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History by Typotheque
On the same day that the latest font catalogue from Netherlands foundry Typotheque arrives in the post, I discover the exciting news that they’re about to launch their own Web Font service. As far as I’m aware, this is the first foundry to setup their own web distribution – rather than using a 3rd party such as Typekit. It feels like the flood gates of web fonts are suddenly about to open!
What also peaked my interest, was the incredible piece of work that is Typotheque’s History.
Based on a skeleton of Roman inscriptional capitals, History includes ’21 layers inspired by the evolution of typography’. These layers are designed to be combined, which means that you build up your own style of typeface using layers of serifs, swashes and other decorations. It can be a chunky slab serif, or a light sans with delicate swashes, while maintaing the same strong typographic base:
Youworkforthem have released a free version of their handset Skute Pro font, that’s crying out to be used on a record cover (such as they are these days).
A.M. Cassandre produced the typeface Bifur for Peignot in 1929. Bifur broke from rigid typographic forms by combining Art Deco principles of obsessive geometry with the line and stroke of letter forms. Skute picks up Cassandre’s spirit and carries it onward in YWFT hand set fashion. And we are happy to give it out to you. Yep, that’s right, we’re giving Skute to you for your own personal use! Should you need to use Skute for a commercial project or want more letters, buy the enhanced Pro version, Skute Pro.
Change of Face
Over the last couple of weeks, I’ve had a chance to do some housekeeping on Hicksdesign. Implementing Matthew Tretter’s genius new approach to Vertical Centering, updating the portfolio and improving images like tree footer on this page (that were a bit too slapped together initially). I’ve also been considering a redesign, which I’ve since abandoned, but elements from that are sneaking in. There’s still a lot I want to do, but I’ve had a couple of emails asking about the change in corporate typeface, so I thought I explain that.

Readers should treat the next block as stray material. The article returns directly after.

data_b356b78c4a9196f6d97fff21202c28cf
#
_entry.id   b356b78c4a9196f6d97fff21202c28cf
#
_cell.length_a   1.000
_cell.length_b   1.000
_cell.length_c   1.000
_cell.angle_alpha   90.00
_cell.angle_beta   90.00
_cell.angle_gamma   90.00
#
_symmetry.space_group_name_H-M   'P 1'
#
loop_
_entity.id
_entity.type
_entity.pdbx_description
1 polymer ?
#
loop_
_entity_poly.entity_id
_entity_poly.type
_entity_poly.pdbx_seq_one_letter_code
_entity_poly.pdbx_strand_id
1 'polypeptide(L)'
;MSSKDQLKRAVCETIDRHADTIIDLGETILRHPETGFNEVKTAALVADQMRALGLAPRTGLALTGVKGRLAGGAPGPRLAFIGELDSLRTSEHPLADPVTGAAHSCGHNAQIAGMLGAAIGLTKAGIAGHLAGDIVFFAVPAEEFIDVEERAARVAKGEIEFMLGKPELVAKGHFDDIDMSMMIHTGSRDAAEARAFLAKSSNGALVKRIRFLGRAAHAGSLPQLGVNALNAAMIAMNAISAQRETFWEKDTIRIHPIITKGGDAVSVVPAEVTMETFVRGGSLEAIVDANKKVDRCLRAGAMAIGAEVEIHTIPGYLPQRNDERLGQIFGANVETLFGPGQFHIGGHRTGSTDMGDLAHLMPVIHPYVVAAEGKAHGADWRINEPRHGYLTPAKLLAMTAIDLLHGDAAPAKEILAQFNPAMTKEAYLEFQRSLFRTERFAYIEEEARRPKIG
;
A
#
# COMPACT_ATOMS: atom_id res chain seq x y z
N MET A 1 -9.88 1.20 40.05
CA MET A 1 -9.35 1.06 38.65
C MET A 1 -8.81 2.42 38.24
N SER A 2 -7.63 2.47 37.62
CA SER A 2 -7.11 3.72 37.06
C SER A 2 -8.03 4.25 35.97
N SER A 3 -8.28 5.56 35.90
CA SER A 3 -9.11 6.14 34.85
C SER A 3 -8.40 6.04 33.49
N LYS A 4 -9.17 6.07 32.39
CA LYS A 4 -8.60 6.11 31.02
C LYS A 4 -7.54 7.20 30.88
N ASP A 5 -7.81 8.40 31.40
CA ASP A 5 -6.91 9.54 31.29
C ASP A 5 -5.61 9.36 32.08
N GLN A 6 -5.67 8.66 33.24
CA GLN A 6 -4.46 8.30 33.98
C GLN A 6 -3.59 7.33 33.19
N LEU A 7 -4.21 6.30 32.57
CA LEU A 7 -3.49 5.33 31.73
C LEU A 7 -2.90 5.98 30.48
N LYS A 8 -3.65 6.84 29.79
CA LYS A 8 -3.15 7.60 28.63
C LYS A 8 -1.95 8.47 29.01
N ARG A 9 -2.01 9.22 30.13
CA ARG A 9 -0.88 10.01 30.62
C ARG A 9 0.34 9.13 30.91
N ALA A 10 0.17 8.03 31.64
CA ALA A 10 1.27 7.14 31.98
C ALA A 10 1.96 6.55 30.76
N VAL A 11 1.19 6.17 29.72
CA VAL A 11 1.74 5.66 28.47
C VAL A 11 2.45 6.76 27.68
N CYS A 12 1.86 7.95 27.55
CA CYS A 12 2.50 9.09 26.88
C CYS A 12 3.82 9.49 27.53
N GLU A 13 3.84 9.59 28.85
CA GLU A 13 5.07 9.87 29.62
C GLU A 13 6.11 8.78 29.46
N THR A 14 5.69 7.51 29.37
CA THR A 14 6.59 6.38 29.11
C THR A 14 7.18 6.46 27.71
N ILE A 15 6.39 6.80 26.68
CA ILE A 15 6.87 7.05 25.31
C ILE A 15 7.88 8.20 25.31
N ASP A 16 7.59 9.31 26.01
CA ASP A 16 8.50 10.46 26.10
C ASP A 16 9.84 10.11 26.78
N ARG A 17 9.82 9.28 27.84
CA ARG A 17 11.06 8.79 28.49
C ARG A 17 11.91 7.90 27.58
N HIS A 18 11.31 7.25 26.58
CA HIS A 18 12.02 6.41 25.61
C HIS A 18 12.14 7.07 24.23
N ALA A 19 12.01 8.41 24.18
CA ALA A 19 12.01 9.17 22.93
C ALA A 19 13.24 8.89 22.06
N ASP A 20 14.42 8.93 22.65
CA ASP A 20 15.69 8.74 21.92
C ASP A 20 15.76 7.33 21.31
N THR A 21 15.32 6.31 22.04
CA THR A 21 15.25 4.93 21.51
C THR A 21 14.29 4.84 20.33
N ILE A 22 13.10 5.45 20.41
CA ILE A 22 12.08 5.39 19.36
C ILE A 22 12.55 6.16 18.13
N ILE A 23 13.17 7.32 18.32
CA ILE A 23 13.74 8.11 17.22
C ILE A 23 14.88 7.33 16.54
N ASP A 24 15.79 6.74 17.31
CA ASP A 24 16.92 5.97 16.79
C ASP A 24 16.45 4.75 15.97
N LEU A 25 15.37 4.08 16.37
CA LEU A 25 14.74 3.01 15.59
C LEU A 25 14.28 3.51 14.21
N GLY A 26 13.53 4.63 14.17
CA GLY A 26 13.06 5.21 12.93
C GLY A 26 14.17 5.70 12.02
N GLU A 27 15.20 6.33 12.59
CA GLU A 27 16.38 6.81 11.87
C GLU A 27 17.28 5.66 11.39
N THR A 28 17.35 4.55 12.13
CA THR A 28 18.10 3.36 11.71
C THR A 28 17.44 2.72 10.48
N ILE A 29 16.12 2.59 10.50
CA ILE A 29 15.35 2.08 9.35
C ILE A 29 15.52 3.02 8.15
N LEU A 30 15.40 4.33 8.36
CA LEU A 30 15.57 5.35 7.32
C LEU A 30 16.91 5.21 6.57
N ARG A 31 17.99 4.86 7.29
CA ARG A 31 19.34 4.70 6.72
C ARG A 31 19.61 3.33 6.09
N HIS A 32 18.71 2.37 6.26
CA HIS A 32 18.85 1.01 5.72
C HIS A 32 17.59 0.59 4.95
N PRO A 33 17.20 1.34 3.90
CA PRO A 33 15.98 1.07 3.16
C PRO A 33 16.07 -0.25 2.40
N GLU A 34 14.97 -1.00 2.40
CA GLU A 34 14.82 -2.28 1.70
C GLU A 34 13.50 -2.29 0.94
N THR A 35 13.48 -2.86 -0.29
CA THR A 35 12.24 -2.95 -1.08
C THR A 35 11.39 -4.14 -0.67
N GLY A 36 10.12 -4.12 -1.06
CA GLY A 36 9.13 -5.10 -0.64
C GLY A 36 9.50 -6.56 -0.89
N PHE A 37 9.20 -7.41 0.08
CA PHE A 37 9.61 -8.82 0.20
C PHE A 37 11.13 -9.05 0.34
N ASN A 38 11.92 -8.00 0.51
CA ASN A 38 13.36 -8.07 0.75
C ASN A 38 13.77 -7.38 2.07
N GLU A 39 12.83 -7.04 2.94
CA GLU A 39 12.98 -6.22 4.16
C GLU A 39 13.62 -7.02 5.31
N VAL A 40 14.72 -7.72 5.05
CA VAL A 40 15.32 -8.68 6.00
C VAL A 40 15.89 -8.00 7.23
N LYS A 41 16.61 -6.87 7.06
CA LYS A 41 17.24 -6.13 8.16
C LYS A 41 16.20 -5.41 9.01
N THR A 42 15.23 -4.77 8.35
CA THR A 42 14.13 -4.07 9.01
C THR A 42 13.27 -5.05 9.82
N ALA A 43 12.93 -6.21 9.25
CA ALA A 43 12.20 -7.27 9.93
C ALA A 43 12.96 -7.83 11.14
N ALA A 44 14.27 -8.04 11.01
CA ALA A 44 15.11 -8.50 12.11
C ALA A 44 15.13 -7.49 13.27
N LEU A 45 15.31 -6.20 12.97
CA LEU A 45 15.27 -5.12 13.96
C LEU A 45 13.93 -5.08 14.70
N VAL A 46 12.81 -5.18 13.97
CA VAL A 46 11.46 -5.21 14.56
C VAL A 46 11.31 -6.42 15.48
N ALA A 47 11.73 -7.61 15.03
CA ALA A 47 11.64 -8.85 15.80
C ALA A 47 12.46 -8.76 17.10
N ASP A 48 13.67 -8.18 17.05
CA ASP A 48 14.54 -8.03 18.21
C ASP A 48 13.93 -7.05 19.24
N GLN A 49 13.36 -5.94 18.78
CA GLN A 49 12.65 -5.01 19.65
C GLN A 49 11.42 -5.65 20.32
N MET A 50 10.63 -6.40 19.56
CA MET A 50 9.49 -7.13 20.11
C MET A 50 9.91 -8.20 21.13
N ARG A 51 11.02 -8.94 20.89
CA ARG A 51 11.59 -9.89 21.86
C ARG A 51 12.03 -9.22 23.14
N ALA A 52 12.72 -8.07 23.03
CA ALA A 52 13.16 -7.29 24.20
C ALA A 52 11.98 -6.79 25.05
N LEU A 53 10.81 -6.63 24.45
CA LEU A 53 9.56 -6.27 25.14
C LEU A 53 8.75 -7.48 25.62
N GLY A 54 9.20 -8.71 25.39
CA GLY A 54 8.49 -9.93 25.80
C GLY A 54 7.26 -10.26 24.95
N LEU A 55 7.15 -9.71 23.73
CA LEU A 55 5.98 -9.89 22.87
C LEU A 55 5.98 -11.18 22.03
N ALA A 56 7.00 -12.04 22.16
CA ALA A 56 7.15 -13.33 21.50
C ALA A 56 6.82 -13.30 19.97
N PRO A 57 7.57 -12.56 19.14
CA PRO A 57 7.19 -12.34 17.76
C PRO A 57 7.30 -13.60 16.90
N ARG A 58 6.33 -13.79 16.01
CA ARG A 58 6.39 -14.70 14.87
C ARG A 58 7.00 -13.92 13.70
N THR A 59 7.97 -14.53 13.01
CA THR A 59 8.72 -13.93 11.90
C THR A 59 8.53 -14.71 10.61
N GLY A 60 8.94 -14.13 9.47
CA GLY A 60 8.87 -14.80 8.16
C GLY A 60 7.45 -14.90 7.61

For a while now, I’ve been unsatisfied with my use of Chalet Paris 1970, the curvular font used previously on Hicksdesign. Instead, I’d been looking for something that would be unashamedly ‘British’ in feel, without relying on Gill Sans. I purchased the DF Ministry family to use as a body face in all my documents, but still felt I needed a stronger identity for headings and the logo.
In the end, I went with ‘London Underground’ by P22. It’s a faithful reproduction of Edward Johnston’s original typeface, developed in 1916, rather than the ‘New Johnston’ redesign conducted in the late 70s. It retains the character of the original, which I felt was lost a little in the later redesign. While there were a few sans-serif faces back in 1916, they were rare, and the I still find it hard to imagine that such a radical typeface was created during WWI.
I’d always lumped this typeface along with Gill Sans, for being ‘too obvious’ a choice, but I’ve changed my mind, and I’m really happy with it!